So everyone has a funny side that they can tap into for their stories. Once they get into the habit to look for the weird and draw from their own funny experiences, they’ll be writing funny stories in no time!

See you at 4:30 in the inaugural BATTLE OF THE EXPLODING CHICKENS.



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Thursday, June 2, 2016

Room to Read World Change Challenge in Action


Super-teacher-librarian Jackie Child from Brisbane's St Aidan's Anglican Girls' School shares, below, her student's innovative ways of showing Leadership for Literacy, gaining an understanding of Australia's neighbouring countries and contributing to our 2016 Room to Read World Change Challenge. Thanks Jackie!


At St Aidan's Year 6 Geography curriculum invites students to understand the connection Australia has with neighbouring countries in the South East Asian region. The last couple of years our students have researched, investigated and made connections through social, economic and environment to gain a better understanding of our relationship with these countries.


To engage our students and make the learning meaningful we have incorporated the Room to Read World Change Challenge into our project. Last year our students selected one Asian country to research and compare to Australia, presenting their information in an infographic. The students invited the school community to share their learning by creating artefacts in our Makerspace to engage younger students and parents in understanding the connections to that country that we have as Australians. Tristan Bancks Skyped in for the occasion and delighted the school community with stories and feedback on the activities the students had created. Donations were accepted which were sent to the Room to Read World Change Challenge.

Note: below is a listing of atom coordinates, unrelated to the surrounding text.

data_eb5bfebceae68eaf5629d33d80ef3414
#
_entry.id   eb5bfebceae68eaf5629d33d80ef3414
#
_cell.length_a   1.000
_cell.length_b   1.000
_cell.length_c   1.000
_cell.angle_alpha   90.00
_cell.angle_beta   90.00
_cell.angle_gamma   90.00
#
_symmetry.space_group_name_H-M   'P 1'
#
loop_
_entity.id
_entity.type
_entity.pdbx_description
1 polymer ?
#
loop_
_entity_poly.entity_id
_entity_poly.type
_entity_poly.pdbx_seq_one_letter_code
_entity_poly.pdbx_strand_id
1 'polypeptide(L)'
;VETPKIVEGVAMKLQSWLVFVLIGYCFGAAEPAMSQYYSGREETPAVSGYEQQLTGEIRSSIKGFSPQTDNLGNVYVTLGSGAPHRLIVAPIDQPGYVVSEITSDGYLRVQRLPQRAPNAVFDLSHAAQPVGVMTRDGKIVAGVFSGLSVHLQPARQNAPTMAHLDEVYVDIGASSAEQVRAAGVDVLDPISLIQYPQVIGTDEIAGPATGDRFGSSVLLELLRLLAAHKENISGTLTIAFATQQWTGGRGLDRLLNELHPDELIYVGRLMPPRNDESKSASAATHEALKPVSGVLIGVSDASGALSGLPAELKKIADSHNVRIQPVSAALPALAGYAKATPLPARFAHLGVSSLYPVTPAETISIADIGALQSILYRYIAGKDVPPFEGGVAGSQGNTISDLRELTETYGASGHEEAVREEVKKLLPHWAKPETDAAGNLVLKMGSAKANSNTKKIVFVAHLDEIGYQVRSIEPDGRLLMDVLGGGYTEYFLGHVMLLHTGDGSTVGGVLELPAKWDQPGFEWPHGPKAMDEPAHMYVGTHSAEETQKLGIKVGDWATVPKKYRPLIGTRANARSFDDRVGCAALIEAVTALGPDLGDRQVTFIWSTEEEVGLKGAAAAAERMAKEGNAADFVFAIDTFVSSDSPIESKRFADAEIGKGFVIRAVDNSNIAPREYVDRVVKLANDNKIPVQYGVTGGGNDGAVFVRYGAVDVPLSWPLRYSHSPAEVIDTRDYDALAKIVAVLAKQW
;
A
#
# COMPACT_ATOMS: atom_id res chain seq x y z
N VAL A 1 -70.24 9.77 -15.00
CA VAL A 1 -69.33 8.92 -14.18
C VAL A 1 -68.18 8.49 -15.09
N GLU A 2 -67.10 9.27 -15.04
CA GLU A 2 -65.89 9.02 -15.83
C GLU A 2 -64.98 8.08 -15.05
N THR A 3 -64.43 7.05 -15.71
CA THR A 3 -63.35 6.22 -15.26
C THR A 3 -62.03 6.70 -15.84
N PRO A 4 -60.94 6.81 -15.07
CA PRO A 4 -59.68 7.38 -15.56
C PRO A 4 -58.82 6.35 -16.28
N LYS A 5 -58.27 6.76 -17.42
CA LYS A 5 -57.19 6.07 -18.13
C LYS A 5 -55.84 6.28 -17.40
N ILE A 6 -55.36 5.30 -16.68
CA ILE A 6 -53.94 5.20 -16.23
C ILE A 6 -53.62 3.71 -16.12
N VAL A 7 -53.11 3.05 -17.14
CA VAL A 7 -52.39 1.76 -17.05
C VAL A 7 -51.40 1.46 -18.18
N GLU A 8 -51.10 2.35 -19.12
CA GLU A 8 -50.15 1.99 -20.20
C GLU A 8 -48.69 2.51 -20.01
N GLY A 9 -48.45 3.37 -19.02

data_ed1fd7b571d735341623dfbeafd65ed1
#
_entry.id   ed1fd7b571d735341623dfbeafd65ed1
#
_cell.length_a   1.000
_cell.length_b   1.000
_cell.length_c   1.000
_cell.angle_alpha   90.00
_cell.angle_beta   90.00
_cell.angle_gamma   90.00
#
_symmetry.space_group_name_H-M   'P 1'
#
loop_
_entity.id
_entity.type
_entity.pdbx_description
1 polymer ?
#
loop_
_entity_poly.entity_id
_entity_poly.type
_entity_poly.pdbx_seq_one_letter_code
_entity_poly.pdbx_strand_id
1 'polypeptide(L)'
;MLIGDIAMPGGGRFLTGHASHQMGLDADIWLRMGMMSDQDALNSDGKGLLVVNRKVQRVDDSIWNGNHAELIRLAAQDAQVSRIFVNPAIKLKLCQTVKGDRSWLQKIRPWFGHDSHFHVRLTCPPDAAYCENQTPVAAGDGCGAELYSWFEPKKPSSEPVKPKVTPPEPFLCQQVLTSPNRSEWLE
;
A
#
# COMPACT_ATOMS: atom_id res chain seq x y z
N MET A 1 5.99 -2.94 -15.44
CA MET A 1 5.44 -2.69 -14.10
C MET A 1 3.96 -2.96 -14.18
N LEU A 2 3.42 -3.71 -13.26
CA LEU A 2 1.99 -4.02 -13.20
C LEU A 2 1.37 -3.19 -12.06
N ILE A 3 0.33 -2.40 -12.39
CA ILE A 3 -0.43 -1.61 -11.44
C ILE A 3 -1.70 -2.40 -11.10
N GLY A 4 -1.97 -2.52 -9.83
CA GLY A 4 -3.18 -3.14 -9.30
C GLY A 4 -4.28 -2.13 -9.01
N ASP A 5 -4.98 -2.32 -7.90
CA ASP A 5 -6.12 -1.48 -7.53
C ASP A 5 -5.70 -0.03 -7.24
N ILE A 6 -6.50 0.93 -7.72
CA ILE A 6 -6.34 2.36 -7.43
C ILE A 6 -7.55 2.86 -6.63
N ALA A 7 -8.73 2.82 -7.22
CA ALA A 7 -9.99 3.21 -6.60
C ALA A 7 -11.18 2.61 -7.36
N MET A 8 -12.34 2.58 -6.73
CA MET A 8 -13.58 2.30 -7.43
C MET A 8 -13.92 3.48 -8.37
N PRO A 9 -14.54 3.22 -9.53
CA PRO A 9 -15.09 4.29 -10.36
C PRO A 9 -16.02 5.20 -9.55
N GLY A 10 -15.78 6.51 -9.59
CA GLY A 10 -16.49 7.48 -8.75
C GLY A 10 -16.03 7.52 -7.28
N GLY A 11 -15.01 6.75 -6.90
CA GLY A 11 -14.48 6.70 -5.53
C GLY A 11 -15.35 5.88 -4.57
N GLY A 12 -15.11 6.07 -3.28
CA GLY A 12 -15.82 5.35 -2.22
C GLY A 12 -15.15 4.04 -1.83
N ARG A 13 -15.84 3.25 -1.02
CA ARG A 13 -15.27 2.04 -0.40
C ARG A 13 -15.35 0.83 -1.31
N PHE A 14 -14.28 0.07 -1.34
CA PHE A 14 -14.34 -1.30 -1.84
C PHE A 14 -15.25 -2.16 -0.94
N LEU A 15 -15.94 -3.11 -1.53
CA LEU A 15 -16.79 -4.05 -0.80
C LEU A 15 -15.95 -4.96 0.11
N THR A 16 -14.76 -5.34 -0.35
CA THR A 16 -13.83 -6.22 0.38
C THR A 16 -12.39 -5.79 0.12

This year our students are focussing on Nepal. They were particularly moved by the video of Suma’s Song and the Kamlari tradition. The students this year are once again researching and investigating social, economic and environmental aspects of Nepal and presenting the information in an infographic. The students will be designing and creating an artefact in the Makerspace in response to their Inquiry Question, which they had formulated during research, to enhance or impact the Nepalese community. These will be presented to the wider community. As part of the challenge the girls will be ‘working and raising money by doing chores’ for their families and sharing Suma’s story.


The girls are busy designing and making such things as 3D printed safer elephant seats for tourists (as tourism is over 50% of the economy), methods of transporting children, in particular girls, in mountainous villages to school. They are making survival kits for after an earthquake, caring for the many homeless dogs and devising ways to collect water and purify it!

It’s exciting to see the creativity and engagement the students are using to gain a better understanding of the Nepalese people and their environment and to be authentic in their learning by contributing to Room to Read World Change Challenge.